Capital Centre was a key reason Pollin moved the Bullets to the Washington area from Baltimore, where the team was before the 1973-74 season. In 1974, the expansion Washington Capitals, also owned by Pollin, began playing there. (The Capitals had their final game at US Airways Arena on Wednesday, against the Montreal Canadiens. Now they also will play at MCI Center.)

Capital Centre was among the first of a series of sports venues built in suburbia in the early 1970s. During that time, Arrowhead Stadium, the home of the NFL's Kansas City Chiefs, opened just outside Kansas City, Mo., and the New England Patriots moved to a stadium in Foxboro, Mass.

"It was part of the early wave," O'Malley said.

The Capitals almost washed out of that wave a few years after Capital Centre was built. By 1982, they were bleeding money, and Pollin threatened to move, disband or merge the team with another unless he got concessions, including a reduction of Prince George's 10 percent amusement tax to one-half of 1 percent. Pollin said he had lost $21.6 million since the team's inception.

The County Council voted to give him the tax break for three years, with the tax rate gradually rising back to its original level after that.

Pollin and county officials say the Landover arena will continue to generate revenue for Prince George's, although how much remains unclear. Pollin has hired a Baltimore developer to convert it into an amateur sports facility for youth hockey teams and basketball leagues. The developer, David S. Cordish, also plans to ring the building with entertainment-oriented stores, movie theaters and restaurants.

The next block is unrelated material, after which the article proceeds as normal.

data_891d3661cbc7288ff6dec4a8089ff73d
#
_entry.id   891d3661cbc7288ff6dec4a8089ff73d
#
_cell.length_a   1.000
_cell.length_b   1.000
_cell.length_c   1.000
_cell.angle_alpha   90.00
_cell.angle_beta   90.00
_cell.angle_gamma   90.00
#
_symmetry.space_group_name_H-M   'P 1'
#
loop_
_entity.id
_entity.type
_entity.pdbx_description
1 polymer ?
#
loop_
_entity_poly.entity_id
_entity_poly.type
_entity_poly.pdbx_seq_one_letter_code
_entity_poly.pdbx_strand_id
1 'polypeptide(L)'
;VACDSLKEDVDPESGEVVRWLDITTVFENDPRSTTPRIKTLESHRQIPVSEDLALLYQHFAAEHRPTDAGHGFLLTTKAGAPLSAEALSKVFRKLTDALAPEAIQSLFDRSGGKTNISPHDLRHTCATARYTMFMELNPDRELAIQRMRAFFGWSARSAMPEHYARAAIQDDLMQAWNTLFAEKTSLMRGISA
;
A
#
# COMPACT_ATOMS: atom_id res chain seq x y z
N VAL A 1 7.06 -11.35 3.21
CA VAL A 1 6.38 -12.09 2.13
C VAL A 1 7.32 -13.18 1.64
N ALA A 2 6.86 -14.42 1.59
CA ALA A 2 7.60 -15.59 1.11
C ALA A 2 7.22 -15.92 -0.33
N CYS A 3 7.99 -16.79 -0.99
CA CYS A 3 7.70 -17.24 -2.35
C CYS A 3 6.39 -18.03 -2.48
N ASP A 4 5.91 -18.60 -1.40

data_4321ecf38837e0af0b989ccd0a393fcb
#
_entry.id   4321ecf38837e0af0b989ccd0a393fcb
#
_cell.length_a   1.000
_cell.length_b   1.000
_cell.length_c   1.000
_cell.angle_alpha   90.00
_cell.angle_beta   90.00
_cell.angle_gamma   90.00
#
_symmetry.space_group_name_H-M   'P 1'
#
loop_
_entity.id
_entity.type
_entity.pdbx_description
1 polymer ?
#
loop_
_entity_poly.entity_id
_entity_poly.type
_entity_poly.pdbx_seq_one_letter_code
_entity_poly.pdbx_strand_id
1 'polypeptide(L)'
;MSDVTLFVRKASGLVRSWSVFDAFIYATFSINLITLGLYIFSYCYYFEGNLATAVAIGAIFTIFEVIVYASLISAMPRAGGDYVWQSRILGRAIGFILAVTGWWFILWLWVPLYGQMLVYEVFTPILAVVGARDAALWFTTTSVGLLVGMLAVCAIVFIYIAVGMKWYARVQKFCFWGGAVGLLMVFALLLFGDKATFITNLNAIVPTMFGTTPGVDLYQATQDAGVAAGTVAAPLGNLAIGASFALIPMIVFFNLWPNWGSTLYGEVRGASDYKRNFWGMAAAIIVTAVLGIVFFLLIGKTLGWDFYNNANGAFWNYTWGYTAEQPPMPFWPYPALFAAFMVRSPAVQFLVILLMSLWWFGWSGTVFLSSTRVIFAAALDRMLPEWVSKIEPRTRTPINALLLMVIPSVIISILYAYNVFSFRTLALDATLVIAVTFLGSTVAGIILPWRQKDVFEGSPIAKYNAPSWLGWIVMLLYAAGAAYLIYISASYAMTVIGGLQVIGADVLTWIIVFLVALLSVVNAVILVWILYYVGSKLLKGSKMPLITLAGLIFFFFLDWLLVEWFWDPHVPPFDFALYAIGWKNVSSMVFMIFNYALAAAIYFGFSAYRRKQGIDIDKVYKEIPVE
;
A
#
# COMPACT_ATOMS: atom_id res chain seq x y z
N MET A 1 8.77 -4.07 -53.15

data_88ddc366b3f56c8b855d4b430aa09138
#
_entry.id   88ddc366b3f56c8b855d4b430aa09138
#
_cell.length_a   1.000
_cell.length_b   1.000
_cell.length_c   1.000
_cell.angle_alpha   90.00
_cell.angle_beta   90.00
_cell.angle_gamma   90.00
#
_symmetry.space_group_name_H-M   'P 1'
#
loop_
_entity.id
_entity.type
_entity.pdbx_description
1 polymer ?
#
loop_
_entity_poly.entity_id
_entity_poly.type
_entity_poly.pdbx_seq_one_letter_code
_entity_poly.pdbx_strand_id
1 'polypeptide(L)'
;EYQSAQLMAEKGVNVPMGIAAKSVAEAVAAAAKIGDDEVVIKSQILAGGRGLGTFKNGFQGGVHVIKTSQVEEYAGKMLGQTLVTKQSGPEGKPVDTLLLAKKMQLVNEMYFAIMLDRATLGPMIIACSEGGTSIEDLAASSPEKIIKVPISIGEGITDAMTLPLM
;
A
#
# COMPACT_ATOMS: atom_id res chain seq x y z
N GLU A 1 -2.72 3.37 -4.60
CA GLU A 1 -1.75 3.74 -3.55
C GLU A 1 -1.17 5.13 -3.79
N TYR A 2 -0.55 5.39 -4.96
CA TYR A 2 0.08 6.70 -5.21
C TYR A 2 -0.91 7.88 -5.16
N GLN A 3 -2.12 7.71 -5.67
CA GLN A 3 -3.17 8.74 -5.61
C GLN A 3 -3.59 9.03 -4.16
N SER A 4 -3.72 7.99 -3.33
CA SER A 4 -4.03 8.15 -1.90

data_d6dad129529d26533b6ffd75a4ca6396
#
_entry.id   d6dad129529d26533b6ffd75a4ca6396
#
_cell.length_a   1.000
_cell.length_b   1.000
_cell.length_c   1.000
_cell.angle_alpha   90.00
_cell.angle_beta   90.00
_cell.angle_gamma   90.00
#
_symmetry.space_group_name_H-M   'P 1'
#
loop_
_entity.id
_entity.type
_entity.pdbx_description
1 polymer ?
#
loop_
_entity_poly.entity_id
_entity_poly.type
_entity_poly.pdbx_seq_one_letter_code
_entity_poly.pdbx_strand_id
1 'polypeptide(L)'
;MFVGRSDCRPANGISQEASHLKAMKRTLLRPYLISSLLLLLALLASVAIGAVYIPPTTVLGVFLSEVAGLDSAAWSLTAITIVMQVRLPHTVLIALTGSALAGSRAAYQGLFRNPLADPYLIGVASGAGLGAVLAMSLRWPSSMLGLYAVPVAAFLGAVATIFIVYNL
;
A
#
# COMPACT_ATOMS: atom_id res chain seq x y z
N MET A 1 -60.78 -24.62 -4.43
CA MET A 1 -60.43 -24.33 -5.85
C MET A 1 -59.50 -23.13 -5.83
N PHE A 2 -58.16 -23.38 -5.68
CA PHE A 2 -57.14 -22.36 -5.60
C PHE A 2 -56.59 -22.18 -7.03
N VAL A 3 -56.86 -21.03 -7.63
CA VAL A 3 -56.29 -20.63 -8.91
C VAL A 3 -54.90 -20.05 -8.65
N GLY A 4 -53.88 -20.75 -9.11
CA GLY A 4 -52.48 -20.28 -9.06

Most fans don't remember the arena's political battles. They remember its games. And its birds.

"Over the years, you'd see birds flying around fairly regularly," said Washington lawyer Mike Fitzhugh, a Capitals season-ticket holder since 1987. "Pigeons and starlings and sparrows."

Maryland lobbyist Bruce C. Bereano has held season tickets for both teams since the 1970s. Indeed, with seats two rows from courtside, he sat near President Clinton last season when the president dropped in for a Bulls game. "It was exhilarating. I'd never been in the presence of a president before," he said. "Then Al Gore showed up for the playoff game."

Bereano was surrounded by political heavy hitters last night. His guests were former Maryland governor Marvin Mandel (D), who made the ceremonial opening toss when Capital Centre debuted nearly a quarter-century ago, and Prince George's County Executive Wayne K. Curry (D).

With great fondness, fans recalled how the Bullets enlisted a, well, fat lady to sit in the stands during the 1978 playoff games. That was the year the team trailed the San Antonio Spurs in the Eastern Conference finals, and Coach Dick Motta, borrowing a phrase from another venue, proclaimed, "It ain't over till the fat lady sings."

The Bullets' fat lady sang after home victories; the Bullets rallied to beat the Spurs and went on to defeat Seattle for the NBA championship.

Not all memories of the facility are as sweet. Fans disliked paying $7 for parking at the arena. The Bullets were mired in mediocrity or worse for most of the 1980s, and three times from 1985 to 1992, the Capitals led a playoff series by two games. Each time, they flamed out, losing the final game at home.

But none of that mattered to the people who came last night for the arena's curtain call. They said workers there were always friendly and solicitous, even when the Bullets-or Wizards-were struggling.

"It was like home," said Theodore Sample, a Wizards fan and Pentagon employee from Suitland. "There, you felt like you were part of the team."

© Copyright 1997 The Washington Post Company